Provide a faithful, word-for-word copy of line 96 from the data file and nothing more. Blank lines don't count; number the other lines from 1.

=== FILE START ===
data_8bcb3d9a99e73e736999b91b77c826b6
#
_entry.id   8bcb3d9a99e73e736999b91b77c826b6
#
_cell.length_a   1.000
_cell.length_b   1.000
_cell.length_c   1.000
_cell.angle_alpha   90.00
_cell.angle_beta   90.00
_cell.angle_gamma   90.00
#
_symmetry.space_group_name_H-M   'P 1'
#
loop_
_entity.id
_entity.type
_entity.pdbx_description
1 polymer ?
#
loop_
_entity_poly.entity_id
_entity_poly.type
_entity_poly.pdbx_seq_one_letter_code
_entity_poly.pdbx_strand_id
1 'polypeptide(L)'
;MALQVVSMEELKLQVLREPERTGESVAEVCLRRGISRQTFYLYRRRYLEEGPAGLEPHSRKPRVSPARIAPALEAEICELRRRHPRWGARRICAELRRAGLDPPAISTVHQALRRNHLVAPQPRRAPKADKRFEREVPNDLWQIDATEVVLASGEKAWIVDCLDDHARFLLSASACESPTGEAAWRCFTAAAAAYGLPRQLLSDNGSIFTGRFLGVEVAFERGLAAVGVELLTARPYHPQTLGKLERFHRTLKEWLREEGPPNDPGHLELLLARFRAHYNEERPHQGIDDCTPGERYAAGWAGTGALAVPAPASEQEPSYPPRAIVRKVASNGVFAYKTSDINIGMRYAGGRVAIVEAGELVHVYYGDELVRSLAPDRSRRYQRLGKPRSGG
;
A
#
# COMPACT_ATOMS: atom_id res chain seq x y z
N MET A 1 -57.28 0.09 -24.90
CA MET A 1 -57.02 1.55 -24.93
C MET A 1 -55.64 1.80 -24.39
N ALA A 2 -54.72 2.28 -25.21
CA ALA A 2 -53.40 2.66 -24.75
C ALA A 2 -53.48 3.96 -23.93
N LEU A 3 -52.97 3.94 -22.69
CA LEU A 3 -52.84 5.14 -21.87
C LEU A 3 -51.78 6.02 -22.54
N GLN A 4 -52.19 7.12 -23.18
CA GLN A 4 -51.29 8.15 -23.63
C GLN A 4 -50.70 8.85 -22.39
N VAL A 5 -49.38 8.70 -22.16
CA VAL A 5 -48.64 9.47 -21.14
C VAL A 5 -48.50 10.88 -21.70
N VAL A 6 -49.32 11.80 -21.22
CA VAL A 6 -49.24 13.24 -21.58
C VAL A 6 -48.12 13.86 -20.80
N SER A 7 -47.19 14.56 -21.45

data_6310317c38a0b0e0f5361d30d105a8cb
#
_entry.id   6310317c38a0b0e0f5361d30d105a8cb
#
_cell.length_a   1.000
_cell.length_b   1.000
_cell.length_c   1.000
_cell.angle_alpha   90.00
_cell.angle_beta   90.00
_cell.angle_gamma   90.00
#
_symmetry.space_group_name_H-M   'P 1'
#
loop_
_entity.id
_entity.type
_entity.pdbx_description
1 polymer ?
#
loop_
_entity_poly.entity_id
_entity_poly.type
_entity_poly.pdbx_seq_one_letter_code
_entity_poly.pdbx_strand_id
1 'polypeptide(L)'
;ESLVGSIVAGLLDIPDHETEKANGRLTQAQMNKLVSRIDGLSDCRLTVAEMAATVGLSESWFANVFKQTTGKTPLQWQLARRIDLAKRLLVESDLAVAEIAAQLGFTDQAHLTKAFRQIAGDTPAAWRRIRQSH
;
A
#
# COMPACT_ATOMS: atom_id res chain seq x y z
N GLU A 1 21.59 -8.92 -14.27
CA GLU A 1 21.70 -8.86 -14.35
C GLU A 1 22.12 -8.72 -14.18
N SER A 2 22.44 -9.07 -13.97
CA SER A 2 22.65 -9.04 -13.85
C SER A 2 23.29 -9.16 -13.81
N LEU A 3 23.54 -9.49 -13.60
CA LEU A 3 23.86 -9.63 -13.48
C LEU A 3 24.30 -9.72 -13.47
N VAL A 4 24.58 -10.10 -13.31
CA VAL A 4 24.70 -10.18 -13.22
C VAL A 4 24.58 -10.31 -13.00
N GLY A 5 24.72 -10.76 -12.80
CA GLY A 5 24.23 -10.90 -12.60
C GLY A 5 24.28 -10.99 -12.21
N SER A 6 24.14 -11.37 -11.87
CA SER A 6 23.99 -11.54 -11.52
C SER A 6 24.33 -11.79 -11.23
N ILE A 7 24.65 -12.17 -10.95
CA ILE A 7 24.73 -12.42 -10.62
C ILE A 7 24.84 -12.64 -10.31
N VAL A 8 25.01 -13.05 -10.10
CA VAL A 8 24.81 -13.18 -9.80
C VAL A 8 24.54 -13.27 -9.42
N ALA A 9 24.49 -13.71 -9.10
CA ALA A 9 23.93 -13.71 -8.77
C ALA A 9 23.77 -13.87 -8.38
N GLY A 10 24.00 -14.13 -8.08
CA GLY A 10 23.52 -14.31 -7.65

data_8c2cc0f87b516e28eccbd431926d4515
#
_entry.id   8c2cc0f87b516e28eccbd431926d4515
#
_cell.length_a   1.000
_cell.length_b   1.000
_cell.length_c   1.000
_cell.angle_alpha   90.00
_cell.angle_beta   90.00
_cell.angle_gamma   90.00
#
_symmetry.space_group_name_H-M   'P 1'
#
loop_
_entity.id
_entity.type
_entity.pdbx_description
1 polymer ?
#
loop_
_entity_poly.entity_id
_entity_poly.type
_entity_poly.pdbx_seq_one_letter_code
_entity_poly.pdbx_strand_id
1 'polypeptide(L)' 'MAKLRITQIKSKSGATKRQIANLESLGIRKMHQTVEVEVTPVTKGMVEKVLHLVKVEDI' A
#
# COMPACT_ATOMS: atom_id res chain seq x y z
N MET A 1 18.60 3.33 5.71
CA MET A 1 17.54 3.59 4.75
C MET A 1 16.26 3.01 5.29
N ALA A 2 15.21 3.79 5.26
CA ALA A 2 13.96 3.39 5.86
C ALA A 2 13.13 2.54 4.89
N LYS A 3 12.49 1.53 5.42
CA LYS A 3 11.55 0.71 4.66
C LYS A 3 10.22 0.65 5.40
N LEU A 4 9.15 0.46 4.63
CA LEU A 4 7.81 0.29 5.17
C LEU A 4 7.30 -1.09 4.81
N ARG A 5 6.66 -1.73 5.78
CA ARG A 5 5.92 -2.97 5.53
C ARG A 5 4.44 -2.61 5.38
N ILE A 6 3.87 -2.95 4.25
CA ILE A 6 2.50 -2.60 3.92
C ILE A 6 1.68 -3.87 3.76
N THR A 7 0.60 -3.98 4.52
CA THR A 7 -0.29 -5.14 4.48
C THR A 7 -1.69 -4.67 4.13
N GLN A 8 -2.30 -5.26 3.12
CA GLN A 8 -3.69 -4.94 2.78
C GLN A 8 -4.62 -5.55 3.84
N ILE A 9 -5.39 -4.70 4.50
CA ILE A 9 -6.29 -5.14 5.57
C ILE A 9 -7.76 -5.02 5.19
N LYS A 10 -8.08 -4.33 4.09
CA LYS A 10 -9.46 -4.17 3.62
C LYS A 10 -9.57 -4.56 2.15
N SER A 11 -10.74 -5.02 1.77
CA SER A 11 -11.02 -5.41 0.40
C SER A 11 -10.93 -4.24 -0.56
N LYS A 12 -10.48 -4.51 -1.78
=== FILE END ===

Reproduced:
CA SER A 6 23.99 -11.54 -11.52